In a seemingly endless stream of police shooting videos, the case of Philando Castile stands out. The Minnesota man bled to death before our eyes last summer. The image was live-streamed by his girlfriend, while a police officer held the pair at gunpoint and her 4-year-old daughter watched from the back seat of their car. The uncensored anguish of those moments, viewed by millions on Facebook, was supposed to be a game changer in a national conversation about dead black men and trigger-happy cops.
The ancient T-shirt bears a faded image of a black fist rising from a mass of orange flames. In giant letters it declares "NO JUSTICE, NO PEACE." I bought it 25 years ago on a South Los Angeles corner, flanked by the smoldering ruins of burned-out shops and surrounded by rifle-toting National Guard troops. I was a reporter covering what would become one of the deadliest riots in American history. I was shocked by the carnage.
After eight years of "No Drama Obama,'' the spectacle of Donald Trump continues to be quite a bit to absorb. As the shock of November's election has faded, we've been forced to consider the brass tacks of Trump's plan to remake this country. For many of us, the scenario still seems surreal.
Muck Rack makes it simple to find people, tweets, or articles that mention any name, keyword, company, hashtag etc. We've compiled this guide to help you make the most of your search.
Selecting a term
Start searching tweets, articles from media outlets, articles mentioned in tweets, journalists'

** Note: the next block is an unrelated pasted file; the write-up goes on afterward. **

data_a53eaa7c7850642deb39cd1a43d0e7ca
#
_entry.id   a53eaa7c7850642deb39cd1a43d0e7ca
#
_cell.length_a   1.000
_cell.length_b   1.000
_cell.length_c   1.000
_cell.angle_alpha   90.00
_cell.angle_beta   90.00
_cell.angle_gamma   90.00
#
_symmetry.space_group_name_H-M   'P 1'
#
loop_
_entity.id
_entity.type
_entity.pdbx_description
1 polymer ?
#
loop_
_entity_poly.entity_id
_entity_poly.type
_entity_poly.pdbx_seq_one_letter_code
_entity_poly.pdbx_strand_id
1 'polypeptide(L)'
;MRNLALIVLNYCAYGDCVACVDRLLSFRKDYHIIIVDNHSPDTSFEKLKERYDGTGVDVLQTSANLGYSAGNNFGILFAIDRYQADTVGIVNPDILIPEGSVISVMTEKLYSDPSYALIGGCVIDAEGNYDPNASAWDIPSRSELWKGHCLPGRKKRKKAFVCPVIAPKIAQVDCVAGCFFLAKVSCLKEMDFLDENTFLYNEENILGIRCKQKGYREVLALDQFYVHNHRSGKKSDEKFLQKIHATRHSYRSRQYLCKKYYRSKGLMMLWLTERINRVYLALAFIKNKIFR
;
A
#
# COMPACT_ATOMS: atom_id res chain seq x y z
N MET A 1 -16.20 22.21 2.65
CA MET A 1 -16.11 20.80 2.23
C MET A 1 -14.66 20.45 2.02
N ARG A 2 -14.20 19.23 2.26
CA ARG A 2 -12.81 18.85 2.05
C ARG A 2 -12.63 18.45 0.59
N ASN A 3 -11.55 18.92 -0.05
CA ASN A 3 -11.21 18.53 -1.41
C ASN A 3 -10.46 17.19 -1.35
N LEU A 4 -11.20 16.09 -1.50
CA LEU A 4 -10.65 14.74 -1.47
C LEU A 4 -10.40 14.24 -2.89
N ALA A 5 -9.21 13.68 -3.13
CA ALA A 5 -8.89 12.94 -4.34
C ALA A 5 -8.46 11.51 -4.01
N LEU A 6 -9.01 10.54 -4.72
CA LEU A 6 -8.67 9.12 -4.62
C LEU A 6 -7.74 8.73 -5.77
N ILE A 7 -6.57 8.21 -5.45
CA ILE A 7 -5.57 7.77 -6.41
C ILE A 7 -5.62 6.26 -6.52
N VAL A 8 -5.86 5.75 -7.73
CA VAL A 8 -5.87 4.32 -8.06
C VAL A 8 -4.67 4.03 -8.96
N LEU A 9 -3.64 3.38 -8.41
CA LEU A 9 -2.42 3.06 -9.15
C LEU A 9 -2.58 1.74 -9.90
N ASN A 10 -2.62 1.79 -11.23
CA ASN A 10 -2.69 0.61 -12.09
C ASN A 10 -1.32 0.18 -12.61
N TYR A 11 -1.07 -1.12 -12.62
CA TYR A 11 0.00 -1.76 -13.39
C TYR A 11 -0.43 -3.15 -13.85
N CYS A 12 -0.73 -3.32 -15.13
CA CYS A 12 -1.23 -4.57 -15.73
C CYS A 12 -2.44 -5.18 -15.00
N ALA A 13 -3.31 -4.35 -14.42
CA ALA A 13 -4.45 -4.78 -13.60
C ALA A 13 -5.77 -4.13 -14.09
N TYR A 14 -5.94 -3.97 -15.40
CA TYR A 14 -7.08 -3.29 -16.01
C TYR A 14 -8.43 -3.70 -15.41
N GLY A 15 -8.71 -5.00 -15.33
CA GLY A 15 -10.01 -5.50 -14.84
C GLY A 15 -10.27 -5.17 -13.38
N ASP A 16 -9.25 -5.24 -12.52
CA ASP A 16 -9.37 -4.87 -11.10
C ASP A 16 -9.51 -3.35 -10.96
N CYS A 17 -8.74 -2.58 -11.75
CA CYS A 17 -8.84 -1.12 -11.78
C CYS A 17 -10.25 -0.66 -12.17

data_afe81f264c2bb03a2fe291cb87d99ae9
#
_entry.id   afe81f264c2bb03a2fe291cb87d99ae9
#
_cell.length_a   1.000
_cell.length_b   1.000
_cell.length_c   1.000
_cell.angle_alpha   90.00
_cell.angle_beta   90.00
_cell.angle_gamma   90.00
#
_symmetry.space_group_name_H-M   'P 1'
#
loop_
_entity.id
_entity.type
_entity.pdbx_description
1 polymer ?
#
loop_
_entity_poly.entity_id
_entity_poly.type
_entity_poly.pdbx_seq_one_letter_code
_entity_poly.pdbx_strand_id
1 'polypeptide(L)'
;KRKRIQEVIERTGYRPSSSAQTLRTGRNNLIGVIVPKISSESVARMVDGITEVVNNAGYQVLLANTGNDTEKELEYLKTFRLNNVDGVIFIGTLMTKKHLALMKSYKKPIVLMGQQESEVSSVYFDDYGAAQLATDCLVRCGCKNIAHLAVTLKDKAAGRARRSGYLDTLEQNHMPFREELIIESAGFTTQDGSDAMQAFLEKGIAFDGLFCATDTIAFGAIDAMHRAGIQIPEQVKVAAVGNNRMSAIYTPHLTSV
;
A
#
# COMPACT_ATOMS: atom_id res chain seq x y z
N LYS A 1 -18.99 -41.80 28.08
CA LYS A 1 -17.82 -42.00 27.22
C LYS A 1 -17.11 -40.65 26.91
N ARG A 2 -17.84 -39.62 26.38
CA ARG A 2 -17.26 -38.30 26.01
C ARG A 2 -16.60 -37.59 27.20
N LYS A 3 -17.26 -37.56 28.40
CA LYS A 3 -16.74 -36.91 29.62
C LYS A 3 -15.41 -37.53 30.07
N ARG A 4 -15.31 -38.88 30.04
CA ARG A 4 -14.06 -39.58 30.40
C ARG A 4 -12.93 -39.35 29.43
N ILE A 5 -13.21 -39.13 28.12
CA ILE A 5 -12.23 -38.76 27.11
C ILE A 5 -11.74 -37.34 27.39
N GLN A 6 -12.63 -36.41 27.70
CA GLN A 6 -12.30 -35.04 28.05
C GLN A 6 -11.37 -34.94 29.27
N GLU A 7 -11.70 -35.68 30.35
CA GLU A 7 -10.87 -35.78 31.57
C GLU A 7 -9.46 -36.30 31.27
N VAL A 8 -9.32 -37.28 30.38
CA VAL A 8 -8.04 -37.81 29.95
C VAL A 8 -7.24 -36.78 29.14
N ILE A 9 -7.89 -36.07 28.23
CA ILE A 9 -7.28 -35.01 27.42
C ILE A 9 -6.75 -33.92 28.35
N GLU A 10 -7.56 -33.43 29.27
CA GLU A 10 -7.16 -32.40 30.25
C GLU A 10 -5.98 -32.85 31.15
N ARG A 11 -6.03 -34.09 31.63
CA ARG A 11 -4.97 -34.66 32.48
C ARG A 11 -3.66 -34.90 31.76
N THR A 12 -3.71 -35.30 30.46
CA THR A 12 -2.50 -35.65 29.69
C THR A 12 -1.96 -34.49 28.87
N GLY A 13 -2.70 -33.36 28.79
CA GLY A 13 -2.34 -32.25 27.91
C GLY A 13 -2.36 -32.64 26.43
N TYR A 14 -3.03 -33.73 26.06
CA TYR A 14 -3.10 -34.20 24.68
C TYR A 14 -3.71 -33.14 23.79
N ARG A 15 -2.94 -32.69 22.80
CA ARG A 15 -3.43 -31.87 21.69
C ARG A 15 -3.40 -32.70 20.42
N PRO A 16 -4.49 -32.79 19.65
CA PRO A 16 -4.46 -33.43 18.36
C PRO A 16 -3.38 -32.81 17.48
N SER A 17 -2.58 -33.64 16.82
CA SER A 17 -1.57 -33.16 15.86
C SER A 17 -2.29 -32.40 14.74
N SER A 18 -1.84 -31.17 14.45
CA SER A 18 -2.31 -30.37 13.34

names, titles and bios with some suggested searches:
Companies or Topics (e.g. iPhone, Microsoft)
Phrases (e.g. "cloud computing") — use quotes to keep the terms together
Twitter handles (e.g. @username) — returns those who have mentioned or replied to
Names (e.g. "David Pogue")
Hashtags (e.g. #sxsw, #london2012)
Bio details (e.g. vegan, Olympics, father)
Muck Rack's Advanced Search allows for many boolean operators.
Find results that mention multiple specified terms, use AND or
+. For example, ensure each result contains both Elon Musk and Mark Zuckerberg by
searching Musk AND Zuckerberg or Musk + Zuckerberg.
Use the operators OR or , to broaden your search when you'd like either of
multiple terms to appear in results. (This is the default behavior of our search when no operators
are used). For example, results will contain either cake or cookie by searching cake OR cookie or cake,cookie
Use NOT or - to subtract results from your search. For
example, searching Disney will yield results about the Walt Disney Company as well as Walt Disney
World Resort. To exclude mentions of Disney World, search for Disney -World or Disney
When using one of these operators with a phrase, enclose it in quotation marks. For example, you can
find results about smartphones excluding Apple's iPhone 4S by searching smartphone -"iPhone
Exact case matching or punctuation
If you're searching for a brand name or keyword that relies on specific punctuation marks or capitalization, you can
find results that match your exact query by adding matchcase: before the keyword you're searching for, like matchcase:E*TRADE .
Use parentheses to separate multiple
boolean phrases. For example, to find journalists talking about having fun in Disney World or
Disneyland, search for ("disney world" OR disneyland) AND fun.
An asterisk can be used to search for any variation of a root word truncated by the asterisk. For example, searching for admin* will return results for administrator, administration, administer, administered, etc.
A near operator is an AND operator where you can control the distance between the words. You can vary the distance the near operation uses by adding a forward slash and number (between 0-99) such as strawberries NEAR/10 "whipped cream", which means the strawberries must exist within 10 words of "whipped cream".